Ann Arbor Business to Business
Small Business and the Internet

Netiquette - the Polite Art of Email part III

August 1998

By Mike Gould

Conserving Bandwidth
This is a major goal for Internet politeness, and as I have already mentioned it (and will continue to bludgeon you with it in columns to come), I guess I had better define it. Bandwidth is the amount of data you can shove down a wire in a given amount of time. As most of us are connected to the Internet via modems, we are restricted in the speed at which we can down- and upload data. That is why a 28.8 modem is better than a 14.4 modem: it moves stuff twice as fast. And since we have these annoying bottlenecks in our communication pathways, it behooves us all to keep it short and sweet. If you send someone a large picture via email, it will take an inordinate amount of time to download, tying up your correspondent’s phone line, and often increasing their ISP bill. A common computer-person term of contempt is "What a waste of bandwidth!" We will return to this theme when we finally get around to discussing the World Wide Wait, uh, I mean, Web.

Enclosures
It is possible to send files via email; envision a document paper-clipped to your email. Again, the exact mechanism varies, but there is usually an enclosures button on your email program’s toolbar; you click on the button, the program asks for the location of the attached file, and the fun begins. You send off a scan of your kid’s refrigerator drawing, and get a message back from Gramma asking "What is this gibberish in my email, and where is the kitty drawing from little Carmen?"

The problem is usually traced to incorrect file types, lack of an appropriate program on the receiving end, and/or files that are just too !@#$$ big.

File types: If the kitty drawing was done using the MacDraw application on a Mac and Gramma has a PC with no drawing program at all, she will not be able to open the file. The solution: always ask first before sending something; verify that the recipient has a program that will open the file.

The work-around is the Save As command. When you finish working in a document and type in your normal save command, the program (application) saves the document in its native format, Word, Excel, MacDraw, etc. Normal format means that double-clicking on the document on your computer tells the computer "I am a Word document, open up the Word application and display me". The computer knows what application to open in the Windows world because Word appended the .doc extension to the file name; in the Mac world, the information is stored invisibly.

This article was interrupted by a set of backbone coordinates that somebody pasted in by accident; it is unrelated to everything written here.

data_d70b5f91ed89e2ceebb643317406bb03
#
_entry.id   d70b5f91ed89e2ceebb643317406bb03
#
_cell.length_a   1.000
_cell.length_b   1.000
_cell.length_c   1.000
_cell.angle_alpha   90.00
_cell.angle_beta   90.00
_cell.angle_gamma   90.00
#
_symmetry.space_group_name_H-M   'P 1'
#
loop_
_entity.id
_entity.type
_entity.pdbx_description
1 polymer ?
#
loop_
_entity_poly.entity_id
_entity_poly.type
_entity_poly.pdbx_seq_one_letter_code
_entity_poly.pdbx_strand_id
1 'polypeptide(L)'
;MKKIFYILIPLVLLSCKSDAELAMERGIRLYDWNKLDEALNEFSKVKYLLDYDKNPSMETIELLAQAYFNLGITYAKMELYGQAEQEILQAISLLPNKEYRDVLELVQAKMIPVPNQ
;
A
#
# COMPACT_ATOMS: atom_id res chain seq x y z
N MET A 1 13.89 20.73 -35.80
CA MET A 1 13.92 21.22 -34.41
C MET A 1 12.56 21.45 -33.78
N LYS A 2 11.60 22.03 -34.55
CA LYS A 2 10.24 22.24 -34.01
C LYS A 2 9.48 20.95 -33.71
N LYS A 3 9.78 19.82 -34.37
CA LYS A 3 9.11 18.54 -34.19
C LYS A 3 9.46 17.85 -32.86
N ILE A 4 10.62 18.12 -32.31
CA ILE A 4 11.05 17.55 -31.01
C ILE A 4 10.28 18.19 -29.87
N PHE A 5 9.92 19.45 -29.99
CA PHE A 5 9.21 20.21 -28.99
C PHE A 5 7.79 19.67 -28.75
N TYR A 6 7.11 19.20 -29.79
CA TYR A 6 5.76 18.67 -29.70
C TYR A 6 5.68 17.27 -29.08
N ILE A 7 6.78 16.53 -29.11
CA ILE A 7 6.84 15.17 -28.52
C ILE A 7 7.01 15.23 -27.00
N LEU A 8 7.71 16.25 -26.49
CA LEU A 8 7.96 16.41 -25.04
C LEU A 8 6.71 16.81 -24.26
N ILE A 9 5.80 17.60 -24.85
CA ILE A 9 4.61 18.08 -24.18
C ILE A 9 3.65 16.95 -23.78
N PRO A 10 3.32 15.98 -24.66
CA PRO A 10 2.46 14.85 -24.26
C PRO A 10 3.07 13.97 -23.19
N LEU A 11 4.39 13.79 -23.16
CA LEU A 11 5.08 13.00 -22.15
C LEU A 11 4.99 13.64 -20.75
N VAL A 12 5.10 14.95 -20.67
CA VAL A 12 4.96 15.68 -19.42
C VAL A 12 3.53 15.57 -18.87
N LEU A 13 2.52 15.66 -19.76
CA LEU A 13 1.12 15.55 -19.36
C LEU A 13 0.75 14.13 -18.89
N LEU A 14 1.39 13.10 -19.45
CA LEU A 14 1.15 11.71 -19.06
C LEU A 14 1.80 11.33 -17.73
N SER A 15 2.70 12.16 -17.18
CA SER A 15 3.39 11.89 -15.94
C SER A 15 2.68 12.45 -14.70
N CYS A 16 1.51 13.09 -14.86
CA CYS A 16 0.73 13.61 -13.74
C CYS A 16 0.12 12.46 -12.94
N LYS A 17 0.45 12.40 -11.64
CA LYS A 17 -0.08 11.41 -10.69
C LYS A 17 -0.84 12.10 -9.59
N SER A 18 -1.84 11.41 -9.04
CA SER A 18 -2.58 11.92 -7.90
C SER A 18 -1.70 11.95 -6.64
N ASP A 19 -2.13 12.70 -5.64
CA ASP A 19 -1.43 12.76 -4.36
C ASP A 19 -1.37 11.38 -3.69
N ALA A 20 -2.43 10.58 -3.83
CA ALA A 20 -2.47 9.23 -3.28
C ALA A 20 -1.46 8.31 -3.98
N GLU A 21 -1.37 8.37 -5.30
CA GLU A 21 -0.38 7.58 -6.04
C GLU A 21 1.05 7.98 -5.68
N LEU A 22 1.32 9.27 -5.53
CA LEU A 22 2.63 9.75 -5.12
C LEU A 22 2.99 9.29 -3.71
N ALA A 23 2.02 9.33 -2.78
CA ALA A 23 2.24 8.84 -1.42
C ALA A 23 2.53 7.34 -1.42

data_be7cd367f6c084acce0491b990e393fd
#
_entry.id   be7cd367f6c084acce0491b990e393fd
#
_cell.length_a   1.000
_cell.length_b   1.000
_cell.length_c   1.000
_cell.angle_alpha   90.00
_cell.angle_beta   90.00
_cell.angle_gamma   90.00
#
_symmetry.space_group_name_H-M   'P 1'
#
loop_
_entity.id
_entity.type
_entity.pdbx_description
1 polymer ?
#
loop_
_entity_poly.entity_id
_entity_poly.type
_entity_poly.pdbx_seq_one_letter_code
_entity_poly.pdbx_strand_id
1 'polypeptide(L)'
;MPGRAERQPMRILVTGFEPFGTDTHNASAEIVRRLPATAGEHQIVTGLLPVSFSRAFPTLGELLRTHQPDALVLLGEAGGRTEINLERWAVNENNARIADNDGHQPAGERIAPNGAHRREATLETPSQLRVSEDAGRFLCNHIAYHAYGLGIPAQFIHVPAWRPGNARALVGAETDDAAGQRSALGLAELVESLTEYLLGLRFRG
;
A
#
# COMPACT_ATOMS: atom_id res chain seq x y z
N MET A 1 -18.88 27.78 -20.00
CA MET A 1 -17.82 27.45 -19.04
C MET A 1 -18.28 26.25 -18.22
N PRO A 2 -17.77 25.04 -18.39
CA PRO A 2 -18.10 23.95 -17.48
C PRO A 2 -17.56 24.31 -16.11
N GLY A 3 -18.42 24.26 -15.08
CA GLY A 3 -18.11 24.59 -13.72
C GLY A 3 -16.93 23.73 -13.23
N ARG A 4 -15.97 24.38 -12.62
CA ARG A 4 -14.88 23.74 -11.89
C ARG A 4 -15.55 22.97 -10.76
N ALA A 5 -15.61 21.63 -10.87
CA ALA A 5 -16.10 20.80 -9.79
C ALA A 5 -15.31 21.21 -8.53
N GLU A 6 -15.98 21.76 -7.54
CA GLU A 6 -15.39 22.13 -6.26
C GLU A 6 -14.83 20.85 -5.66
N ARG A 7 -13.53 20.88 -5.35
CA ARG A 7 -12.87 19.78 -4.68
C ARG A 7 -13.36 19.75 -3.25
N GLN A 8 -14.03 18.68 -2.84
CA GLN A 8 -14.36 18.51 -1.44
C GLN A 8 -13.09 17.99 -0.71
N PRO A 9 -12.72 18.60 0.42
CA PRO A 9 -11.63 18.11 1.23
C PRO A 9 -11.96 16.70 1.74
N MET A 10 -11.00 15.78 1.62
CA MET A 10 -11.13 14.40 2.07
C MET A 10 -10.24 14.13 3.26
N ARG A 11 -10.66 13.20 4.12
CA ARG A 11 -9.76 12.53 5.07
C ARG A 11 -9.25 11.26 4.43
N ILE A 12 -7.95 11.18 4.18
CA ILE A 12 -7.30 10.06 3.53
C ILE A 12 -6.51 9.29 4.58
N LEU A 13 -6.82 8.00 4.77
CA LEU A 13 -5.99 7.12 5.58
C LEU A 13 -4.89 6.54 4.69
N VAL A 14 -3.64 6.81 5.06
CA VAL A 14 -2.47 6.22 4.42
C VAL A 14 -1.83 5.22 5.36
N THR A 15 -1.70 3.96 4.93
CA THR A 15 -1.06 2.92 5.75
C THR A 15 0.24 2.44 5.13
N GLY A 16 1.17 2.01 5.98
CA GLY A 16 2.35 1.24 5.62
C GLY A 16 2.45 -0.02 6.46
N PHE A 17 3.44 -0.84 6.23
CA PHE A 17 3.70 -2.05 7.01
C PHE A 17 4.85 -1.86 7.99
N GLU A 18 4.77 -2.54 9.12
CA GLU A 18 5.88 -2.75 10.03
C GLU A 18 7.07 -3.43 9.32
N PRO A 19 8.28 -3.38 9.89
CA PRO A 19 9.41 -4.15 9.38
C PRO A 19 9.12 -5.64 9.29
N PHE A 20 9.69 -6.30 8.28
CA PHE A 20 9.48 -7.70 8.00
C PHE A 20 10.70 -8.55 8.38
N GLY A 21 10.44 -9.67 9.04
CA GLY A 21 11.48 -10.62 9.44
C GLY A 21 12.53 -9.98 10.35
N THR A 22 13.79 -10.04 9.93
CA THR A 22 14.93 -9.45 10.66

The key here is that applications (or apps, as we ever-thrifty computer types call them...hey, this is a computer column, might as well pick up some geekspeak) can save in other formats than their own, formats that are accessible to other apps. The main format for text exchange is either raw text (.txt) or Rich Text Format (.rtf); .txt files contain just letters and numbers, no formatting (different fonts, centering, underlining, etc — .rtf files can contain some formatting and .rtf is a better choice if you are trying to enclose a fancier document such as a menu, proposed brochure, or poster copy. To do a Save As in Word, hit F12; other apps have other ways of doing this. Be aware that the trip to and from the Internet may strip away useful information from a file; double-clicking on a received file may not open it. The solution is to open your application and then use the File/Open command to open the file from within the app.

Back to the above scenario: if the kitty drawing was saved not in the MacDraw-native format but in a more universal format such as TIFF or BMP, Gramma could probably open it in Microsoft Word on her PC. If Gramma uses a browser such as Netscape for email, and Muffy saves the file as kitty.gif, Gramma could open the file directly in her email program. The key again is communication; check beforehand, and in the body of the message, include something like: "Enclosed is a cute picture of Barfy that little Carmen drew; it is a .gif file that you can open in Netscape". Never assume your recipient has the same version of Word that you use, for instance; Word 97 can open word 6, but not vice-versa. If you both have exactly the same versions of programs, you can fire at will.

Compressing Files
I recently had an enclosure emailed to me that clogged up my system completely. The sender enclosed a graphic that was 1.5 Megabytes in size. At my modem’s speed, this would take 25 minutes to download, and my ISP kept closing my connection after 5 minutes of no keyboard activity. I couldn’t get to any of my other email because every time I reconnected, my ISP insisted on starting with the big file. To fix it I had to invoke Advanced Internet Conniptions (PINE email - don’t ask) and manually remove the offending graphic.

What my email-challenged friend should have done was to compress the file into JPEG format, using any one of several free encoding apps. This can squeeze a graphics file down to 1/10 or less of the original file size, conserving bandwidth and recipient ire. The moral of the story is: keep enclosures as small as possible. Some ISPs will refuse to forward any thing over 250K; when in doubt, contact your recipient and find out what the tolerances are.

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